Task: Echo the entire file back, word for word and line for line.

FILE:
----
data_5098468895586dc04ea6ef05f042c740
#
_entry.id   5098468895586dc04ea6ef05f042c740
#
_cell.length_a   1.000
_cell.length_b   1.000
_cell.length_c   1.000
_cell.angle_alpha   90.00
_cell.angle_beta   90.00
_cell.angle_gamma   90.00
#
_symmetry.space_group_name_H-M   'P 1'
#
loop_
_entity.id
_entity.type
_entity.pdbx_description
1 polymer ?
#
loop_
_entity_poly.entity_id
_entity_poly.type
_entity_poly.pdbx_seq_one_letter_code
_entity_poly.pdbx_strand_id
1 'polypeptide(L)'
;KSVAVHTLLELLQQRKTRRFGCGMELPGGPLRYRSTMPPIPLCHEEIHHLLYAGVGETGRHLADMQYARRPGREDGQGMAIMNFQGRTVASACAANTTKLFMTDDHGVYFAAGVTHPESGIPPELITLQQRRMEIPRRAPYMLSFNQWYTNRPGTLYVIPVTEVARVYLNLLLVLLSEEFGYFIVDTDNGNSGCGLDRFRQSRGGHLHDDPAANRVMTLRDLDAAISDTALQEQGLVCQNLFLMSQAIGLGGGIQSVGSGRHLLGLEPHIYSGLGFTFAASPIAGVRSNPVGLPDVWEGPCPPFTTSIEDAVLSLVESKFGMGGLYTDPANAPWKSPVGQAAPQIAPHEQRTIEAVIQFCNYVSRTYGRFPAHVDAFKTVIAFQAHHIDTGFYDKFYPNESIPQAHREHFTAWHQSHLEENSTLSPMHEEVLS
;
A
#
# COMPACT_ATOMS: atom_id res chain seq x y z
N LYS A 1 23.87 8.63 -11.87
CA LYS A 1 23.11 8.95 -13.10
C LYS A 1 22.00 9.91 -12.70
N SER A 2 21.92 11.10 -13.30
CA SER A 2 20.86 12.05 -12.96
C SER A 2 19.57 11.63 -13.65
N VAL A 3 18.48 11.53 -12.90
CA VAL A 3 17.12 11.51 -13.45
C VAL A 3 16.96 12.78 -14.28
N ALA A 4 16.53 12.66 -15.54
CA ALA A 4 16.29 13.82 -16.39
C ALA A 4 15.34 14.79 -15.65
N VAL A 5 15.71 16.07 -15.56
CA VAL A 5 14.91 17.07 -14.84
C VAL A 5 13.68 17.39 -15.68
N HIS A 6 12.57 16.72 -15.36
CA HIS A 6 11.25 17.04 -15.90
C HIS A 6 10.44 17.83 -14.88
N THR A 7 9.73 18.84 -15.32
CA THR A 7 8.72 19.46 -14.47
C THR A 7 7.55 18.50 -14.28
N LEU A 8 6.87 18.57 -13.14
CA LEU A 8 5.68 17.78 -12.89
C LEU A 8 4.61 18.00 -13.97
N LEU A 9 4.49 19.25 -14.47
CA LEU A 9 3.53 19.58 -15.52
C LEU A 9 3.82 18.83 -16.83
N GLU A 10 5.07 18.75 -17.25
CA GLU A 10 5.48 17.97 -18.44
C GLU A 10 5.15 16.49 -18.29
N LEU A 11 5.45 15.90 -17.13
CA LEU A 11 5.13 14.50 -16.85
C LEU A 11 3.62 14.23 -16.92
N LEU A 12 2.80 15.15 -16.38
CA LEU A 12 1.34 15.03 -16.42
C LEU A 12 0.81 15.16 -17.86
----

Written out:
data_5098468895586dc04ea6ef05f042c740
#
_entry.id   5098468895586dc04ea6ef05f042c740
#
_cell.length_a   1.000
_cell.length_b   1.000
_cell.length_c   1.000
_cell.angle_alpha   90.00
_cell.angle_beta   90.00
_cell.angle_gamma   90.00
#
_symmetry.space_group_name_H-M   'P 1'
#
loop_
_entity.id
_entity.type
_entity.pdbx_description
1 polymer ?
#
loop_
_entity_poly.entity_id
_entity_poly.type
_entity_poly.pdbx_seq_one_letter_code
_entity_poly.pdbx_strand_id
1 'polypeptide(L)'
;KSVAVHTLLELLQQRKTRRFGCGMELPGGPLRYRSTMPPIPLCHEEIHHLLYAGVGETGRHLADMQYARRPGREDGQGMAIMNFQGRTVASACAANTTKLFMTDDHGVYFAAGVTHPESGIPPELITLQQRRMEIPRRAPYMLSFNQWYTNRPGTLYVIPVTEVARVYLNLLLVLLSEEFGYFIVDTDNGNSGCGLDRFRQSRGGHLHDDPAANRVMTLRDLDAAISDTALQEQGLVCQNLFLMSQAIGLGGGIQSVGSGRHLLGLEPHIYSGLGFTFAASPIAGVRSNPVGLPDVWEGPCPPFTTSIEDAVLSLVESKFGMGGLYTDPANAPWKSPVGQAAPQIAPHEQRTIEAVIQFCNYVSRTYGRFPAHVDAFKTVIAFQAHHIDTGFYDKFYPNESIPQAHREHFTAWHQSHLEENSTLSPMHEEVLS
;
A
#
# COMPACT_ATOMS: atom_id res chain seq x y z
N LYS A 1 23.87 8.63 -11.87
CA LYS A 1 23.11 8.95 -13.10
C LYS A 1 22.00 9.91 -12.70
N SER A 2 21.92 11.10 -13.30
CA SER A 2 20.86 12.05 -12.96
C SER A 2 19.57 11.63 -13.65
N VAL A 3 18.48 11.53 -12.90
CA VAL A 3 17.12 11.51 -13.45
C VAL A 3 16.96 12.78 -14.28
N ALA A 4 16.53 12.66 -15.54
CA ALA A 4 16.29 13.82 -16.39
C ALA A 4 15.34 14.79 -15.65
N VAL A 5 15.71 16.07 -15.56
CA VAL A 5 14.91 17.07 -14.84
C VAL A 5 13.68 17.39 -15.68
N HIS A 6 12.57 16.72 -15.36
CA HIS A 6 11.25 17.04 -15.90
C HIS A 6 10.44 17.83 -14.88
N THR A 7 9.73 18.84 -15.32
CA THR A 7 8.72 19.46 -14.47
C THR A 7 7.55 18.50 -14.28
N LEU A 8 6.87 18.57 -13.14
CA LEU A 8 5.68 17.78 -12.89
C LEU A 8 4.61 18.00 -13.97
N LEU A 9 4.49 19.25 -14.47
CA LEU A 9 3.53 19.58 -15.52
C LEU A 9 3.82 18.83 -16.83
N GLU A 10 5.07 18.75 -17.25
CA GLU A 10 5.48 17.97 -18.44
C GLU A 10 5.15 16.49 -18.29
N LEU A 11 5.45 15.90 -17.13
CA LEU A 11 5.13 14.50 -16.85
C LEU A 11 3.62 14.23 -16.92
N LEU A 12 2.80 15.15 -16.38
CA LEU A 12 1.34 15.03 -16.42
C LEU A 12 0.81 15.16 -17.86